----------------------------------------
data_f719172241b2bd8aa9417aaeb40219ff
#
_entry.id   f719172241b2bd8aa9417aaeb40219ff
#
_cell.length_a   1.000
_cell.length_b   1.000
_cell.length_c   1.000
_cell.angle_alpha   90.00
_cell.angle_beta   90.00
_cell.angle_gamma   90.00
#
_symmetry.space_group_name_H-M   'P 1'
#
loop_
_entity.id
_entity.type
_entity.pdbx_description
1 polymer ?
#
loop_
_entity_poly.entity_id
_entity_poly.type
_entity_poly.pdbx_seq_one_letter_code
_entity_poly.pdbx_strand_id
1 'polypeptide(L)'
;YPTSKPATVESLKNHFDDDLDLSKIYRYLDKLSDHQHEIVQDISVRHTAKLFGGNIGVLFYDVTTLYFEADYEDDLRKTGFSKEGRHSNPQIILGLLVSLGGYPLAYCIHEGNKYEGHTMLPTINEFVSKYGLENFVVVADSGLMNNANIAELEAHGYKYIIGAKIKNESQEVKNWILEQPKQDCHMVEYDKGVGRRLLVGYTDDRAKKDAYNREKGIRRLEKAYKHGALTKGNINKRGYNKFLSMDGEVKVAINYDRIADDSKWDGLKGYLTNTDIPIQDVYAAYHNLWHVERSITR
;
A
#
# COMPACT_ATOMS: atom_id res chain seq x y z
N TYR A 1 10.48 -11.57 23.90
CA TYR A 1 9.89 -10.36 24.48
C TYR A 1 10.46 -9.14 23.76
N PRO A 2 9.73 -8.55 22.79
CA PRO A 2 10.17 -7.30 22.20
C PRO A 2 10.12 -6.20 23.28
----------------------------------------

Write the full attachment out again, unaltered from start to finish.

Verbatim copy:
data_f719172241b2bd8aa9417aaeb40219ff
#
_entry.id   f719172241b2bd8aa9417aaeb40219ff
#
_cell.length_a   1.000
_cell.length_b   1.000
_cell.length_c   1.000
_cell.angle_alpha   90.00
_cell.angle_beta   90.00
_cell.angle_gamma   90.00
#
_symmetry.space_group_name_H-M   'P 1'
#
loop_
_entity.id
_entity.type
_entity.pdbx_description
1 polymer ?
#
loop_
_entity_poly.entity_id
_entity_poly.type
_entity_poly.pdbx_seq_one_letter_code
_entity_poly.pdbx_strand_id
1 'polypeptide(L)'
;YPTSKPATVESLKNHFDDDLDLSKIYRYLDKLSDHQHEIVQDISVRHTAKLFGGNIGVLFYDVTTLYFEADYEDDLRKTGFSKEGRHSNPQIILGLLVSLGGYPLAYCIHEGNKYEGHTMLPTINEFVSKYGLENFVVVADSGLMNNANIAELEAHGYKYIIGAKIKNESQEVKNWILEQPKQDCHMVEYDKGVGRRLLVGYTDDRAKKDAYNREKGIRRLEKAYKHGALTKGNINKRGYNKFLSMDGEVKVAINYDRIADDSKWDGLKGYLTNTDIPIQDVYAAYHNLWHVERSITR
;
A
#
# COMPACT_ATOMS: atom_id res chain seq x y z
N TYR A 1 10.48 -11.57 23.90
CA TYR A 1 9.89 -10.36 24.48
C TYR A 1 10.46 -9.14 23.76
N PRO A 2 9.73 -8.55 22.79
CA PRO A 2 10.17 -7.30 22.20
C PRO A 2 10.12 -6.20 23.28